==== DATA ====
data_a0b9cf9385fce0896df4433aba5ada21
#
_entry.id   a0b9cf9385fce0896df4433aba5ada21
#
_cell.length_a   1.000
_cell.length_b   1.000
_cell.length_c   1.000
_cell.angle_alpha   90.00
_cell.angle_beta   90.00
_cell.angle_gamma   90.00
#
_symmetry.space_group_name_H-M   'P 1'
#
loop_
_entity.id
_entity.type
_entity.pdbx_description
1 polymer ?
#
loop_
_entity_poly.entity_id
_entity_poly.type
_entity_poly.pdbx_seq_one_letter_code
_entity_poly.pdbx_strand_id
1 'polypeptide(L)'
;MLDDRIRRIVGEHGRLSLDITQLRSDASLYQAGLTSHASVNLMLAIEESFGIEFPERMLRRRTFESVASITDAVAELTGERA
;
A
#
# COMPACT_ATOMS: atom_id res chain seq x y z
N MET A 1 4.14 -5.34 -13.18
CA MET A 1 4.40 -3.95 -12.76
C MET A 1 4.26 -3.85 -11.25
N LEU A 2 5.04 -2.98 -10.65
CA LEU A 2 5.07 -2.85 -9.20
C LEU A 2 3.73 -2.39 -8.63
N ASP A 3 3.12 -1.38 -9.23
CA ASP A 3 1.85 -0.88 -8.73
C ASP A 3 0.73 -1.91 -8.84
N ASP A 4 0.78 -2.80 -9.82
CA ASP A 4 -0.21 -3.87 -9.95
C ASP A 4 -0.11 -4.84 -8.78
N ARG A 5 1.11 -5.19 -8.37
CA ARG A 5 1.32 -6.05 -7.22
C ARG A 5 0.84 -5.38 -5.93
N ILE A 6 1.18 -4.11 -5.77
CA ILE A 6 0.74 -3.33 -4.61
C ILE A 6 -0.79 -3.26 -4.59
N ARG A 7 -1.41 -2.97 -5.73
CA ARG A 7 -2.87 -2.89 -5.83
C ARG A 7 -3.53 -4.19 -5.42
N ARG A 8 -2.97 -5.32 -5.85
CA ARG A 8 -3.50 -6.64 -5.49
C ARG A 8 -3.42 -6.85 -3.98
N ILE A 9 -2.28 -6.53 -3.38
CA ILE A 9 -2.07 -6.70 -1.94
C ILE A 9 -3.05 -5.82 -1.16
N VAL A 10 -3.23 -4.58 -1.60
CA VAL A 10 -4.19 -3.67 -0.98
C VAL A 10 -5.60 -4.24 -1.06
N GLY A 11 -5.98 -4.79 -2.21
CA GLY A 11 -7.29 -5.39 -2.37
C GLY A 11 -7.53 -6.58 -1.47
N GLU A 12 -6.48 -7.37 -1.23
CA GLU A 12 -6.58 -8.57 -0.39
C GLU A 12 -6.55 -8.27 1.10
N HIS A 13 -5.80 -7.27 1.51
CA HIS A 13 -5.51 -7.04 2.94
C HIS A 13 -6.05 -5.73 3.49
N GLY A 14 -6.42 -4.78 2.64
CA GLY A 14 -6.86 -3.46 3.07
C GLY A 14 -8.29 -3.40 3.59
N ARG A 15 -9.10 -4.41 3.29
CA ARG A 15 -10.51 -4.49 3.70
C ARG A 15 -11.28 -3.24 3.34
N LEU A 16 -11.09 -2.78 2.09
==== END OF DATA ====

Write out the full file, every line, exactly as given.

data_a0b9cf9385fce0896df4433aba5ada21
#
_entry.id   a0b9cf9385fce0896df4433aba5ada21
#
_cell.length_a   1.000
_cell.length_b   1.000
_cell.length_c   1.000
_cell.angle_alpha   90.00
_cell.angle_beta   90.00
_cell.angle_gamma   90.00
#
_symmetry.space_group_name_H-M   'P 1'
#
loop_
_entity.id
_entity.type
_entity.pdbx_description
1 polymer ?
#
loop_
_entity_poly.entity_id
_entity_poly.type
_entity_poly.pdbx_seq_one_letter_code
_entity_poly.pdbx_strand_id
1 'polypeptide(L)'
;MLDDRIRRIVGEHGRLSLDITQLRSDASLYQAGLTSHASVNLMLAIEESFGIEFPERMLRRRTFESVASITDAVAELTGERA
;
A
#
# COMPACT_ATOMS: atom_id res chain seq x y z
N MET A 1 4.14 -5.34 -13.18
CA MET A 1 4.40 -3.95 -12.76
C MET A 1 4.26 -3.85 -11.25
N LEU A 2 5.04 -2.98 -10.65
CA LEU A 2 5.07 -2.85 -9.20
C LEU A 2 3.73 -2.39 -8.63
N ASP A 3 3.12 -1.38 -9.23
CA ASP A 3 1.85 -0.88 -8.73
C ASP A 3 0.73 -1.91 -8.84
N ASP A 4 0.78 -2.80 -9.82
CA ASP A 4 -0.21 -3.87 -9.95
C ASP A 4 -0.11 -4.84 -8.78
N ARG A 5 1.11 -5.19 -8.37
CA ARG A 5 1.32 -6.05 -7.22
C ARG A 5 0.84 -5.38 -5.93
N ILE A 6 1.18 -4.11 -5.77
CA ILE A 6 0.74 -3.33 -4.61
C ILE A 6 -0.79 -3.26 -4.59
N ARG A 7 -1.41 -2.97 -5.73
CA ARG A 7 -2.87 -2.89 -5.83
C ARG A 7 -3.53 -4.19 -5.42
N ARG A 8 -2.97 -5.32 -5.85
CA ARG A 8 -3.50 -6.64 -5.49
C ARG A 8 -3.42 -6.85 -3.98
N ILE A 9 -2.28 -6.53 -3.38
CA ILE A 9 -2.07 -6.70 -1.94
C ILE A 9 -3.05 -5.82 -1.16
N VAL A 10 -3.23 -4.58 -1.60
CA VAL A 10 -4.19 -3.67 -0.98
C VAL A 10 -5.60 -4.24 -1.06
N GLY A 11 -5.98 -4.79 -2.21
CA GLY A 11 -7.29 -5.39 -2.37
C GLY A 11 -7.53 -6.58 -1.47
N GLU A 12 -6.48 -7.37 -1.23
CA GLU A 12 -6.58 -8.57 -0.39
C GLU A 12 -6.55 -8.27 1.10
N HIS A 13 -5.80 -7.27 1.51
CA HIS A 13 -5.51 -7.04 2.94
C HIS A 13 -6.05 -5.73 3.49
N GLY A 14 -6.42 -4.78 2.64
CA GLY A 14 -6.86 -3.46 3.07
C GLY A 14 -8.29 -3.40 3.59
N ARG A 15 -9.10 -4.41 3.29
CA ARG A 15 -10.51 -4.49 3.70
C ARG A 15 -11.28 -3.24 3.34
N LEU A 16 -11.09 -2.78 2.09